An Empirical Relation for the Surface Potential of Phosphatidic Acid Monolayers: Its Dependence on Calcium and the Role of Double Layer Theory
The physical chemistry of the phospholipid-aqueous interface has been a subject of interest for many years. The comparative ease with which phospholipid monolayers, bilayers, and vesicles can be prepared, along with their unique properties, has made them attractive as models for biomembranes. The actual “work” that biomembranes do depends invariably on the specific nature of their integral proteins. However, these are thought to be modulated in function, to some extent, by the phospholipid backbone comprising the basic bilayer structure. The relative fluidity of the phospholipid matrix is regarded as important in this respect. Accordingly the crystal-liquid crystal phase transition of phospholipids has been much studied (e.g. Trauble and Eibl, 1974; Jacobson and Papahadjopoulos, 1975; Galla and Sackmann, 1975; MacDonald et al., 1976; Träuble et al, 1976; Disalvo, 1983). In the case of acidic phospholipids, an isothermal phase transition from the crystal to the liquid-crystal state can be induced by increasing the monovalent cation concentration, or by increasing the pH. An increase in the concentration of divalent ions has the opposite effect. Gouy-Chapman double layer theory has often been invoked to advance an explanation of these phenomena (e.g. the fluidizing effect of monovalent cations on the acidic phospholipids in the protonated state, c.f. Trauble and Eibl, 1974).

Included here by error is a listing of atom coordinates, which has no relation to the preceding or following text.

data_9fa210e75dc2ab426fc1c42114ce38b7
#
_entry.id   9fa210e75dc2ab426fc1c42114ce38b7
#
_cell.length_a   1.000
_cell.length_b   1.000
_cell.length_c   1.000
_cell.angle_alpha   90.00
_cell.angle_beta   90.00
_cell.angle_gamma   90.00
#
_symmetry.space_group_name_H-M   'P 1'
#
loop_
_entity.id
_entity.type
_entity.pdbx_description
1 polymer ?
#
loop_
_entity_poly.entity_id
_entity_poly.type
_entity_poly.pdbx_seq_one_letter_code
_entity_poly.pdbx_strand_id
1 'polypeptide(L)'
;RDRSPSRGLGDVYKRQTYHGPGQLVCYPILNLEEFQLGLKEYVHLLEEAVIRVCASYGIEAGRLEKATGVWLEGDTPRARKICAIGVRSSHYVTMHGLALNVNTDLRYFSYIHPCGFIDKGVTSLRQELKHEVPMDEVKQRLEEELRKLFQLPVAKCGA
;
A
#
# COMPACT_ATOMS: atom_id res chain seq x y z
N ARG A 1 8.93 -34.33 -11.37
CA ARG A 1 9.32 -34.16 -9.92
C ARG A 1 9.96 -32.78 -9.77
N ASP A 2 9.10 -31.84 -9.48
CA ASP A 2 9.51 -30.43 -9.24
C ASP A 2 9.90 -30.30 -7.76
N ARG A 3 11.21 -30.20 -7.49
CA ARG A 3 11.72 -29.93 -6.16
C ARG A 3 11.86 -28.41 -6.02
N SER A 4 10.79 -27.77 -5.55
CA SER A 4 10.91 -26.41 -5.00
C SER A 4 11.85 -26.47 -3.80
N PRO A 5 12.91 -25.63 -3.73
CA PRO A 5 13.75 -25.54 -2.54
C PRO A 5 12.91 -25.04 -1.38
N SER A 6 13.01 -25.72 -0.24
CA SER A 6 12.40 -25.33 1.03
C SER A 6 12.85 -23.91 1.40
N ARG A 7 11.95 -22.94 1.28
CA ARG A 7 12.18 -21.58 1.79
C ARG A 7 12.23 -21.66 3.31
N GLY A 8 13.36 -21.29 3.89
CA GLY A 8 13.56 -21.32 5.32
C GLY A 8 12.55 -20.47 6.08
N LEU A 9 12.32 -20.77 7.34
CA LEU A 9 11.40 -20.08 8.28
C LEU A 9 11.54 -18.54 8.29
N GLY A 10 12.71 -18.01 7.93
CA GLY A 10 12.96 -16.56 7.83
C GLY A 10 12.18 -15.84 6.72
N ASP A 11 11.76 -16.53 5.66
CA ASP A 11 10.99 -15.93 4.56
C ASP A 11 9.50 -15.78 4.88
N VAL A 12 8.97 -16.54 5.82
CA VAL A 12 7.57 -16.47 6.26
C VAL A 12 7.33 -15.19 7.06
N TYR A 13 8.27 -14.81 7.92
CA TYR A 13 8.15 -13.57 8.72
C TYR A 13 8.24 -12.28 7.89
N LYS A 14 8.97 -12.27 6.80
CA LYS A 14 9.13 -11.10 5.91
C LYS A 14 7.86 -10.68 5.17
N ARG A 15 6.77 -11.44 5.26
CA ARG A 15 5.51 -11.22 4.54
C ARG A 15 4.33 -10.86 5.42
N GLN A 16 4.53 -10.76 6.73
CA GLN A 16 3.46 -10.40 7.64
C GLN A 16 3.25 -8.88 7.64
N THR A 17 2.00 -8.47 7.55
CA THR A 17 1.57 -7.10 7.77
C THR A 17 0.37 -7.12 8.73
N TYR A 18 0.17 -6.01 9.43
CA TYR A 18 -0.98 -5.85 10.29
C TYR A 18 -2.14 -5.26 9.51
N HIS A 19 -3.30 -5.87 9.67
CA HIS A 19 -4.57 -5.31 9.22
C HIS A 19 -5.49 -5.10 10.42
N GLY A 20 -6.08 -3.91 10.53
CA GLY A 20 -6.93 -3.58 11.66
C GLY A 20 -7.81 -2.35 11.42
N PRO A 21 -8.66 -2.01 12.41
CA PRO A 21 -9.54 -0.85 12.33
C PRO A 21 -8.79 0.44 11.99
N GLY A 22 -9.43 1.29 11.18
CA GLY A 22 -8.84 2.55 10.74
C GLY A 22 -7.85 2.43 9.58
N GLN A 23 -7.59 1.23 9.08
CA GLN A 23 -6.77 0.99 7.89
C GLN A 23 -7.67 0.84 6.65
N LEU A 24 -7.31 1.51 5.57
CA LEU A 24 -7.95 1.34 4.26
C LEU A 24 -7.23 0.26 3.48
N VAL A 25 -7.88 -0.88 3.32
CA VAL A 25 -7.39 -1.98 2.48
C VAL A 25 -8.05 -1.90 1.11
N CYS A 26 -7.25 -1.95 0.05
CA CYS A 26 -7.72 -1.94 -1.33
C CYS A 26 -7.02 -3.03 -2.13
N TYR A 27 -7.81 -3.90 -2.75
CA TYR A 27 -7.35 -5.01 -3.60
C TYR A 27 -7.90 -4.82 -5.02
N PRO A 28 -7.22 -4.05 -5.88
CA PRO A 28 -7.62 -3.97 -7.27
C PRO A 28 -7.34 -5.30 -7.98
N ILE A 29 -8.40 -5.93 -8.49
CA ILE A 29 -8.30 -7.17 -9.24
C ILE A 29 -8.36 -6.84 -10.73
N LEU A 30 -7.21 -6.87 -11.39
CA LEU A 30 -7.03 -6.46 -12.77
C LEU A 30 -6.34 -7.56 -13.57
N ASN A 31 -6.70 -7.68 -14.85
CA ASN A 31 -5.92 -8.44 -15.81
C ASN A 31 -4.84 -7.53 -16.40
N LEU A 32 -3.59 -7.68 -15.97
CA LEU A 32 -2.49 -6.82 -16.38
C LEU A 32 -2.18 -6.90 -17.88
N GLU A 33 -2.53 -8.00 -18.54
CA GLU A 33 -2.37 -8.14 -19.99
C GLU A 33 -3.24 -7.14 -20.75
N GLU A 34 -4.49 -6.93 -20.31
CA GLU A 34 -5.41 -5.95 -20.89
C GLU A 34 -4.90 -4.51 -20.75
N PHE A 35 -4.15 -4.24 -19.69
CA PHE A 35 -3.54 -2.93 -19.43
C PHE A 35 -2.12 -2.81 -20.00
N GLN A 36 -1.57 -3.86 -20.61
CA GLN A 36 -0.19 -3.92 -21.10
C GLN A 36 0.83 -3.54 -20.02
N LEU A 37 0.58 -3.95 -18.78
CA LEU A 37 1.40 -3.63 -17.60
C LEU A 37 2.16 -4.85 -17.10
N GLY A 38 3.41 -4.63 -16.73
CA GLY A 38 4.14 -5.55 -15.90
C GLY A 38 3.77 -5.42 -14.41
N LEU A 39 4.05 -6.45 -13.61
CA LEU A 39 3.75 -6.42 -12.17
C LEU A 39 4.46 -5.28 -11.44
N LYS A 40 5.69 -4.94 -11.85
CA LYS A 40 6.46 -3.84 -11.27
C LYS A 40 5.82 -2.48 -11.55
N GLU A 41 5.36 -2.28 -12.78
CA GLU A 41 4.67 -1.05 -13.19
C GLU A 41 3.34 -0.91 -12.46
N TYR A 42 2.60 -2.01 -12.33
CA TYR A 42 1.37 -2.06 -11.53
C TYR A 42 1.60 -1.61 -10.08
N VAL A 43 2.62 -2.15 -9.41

KeywordsDivalent Cation Surface Potential Surface Charge Density Film Condensation Acidic Phospholipid
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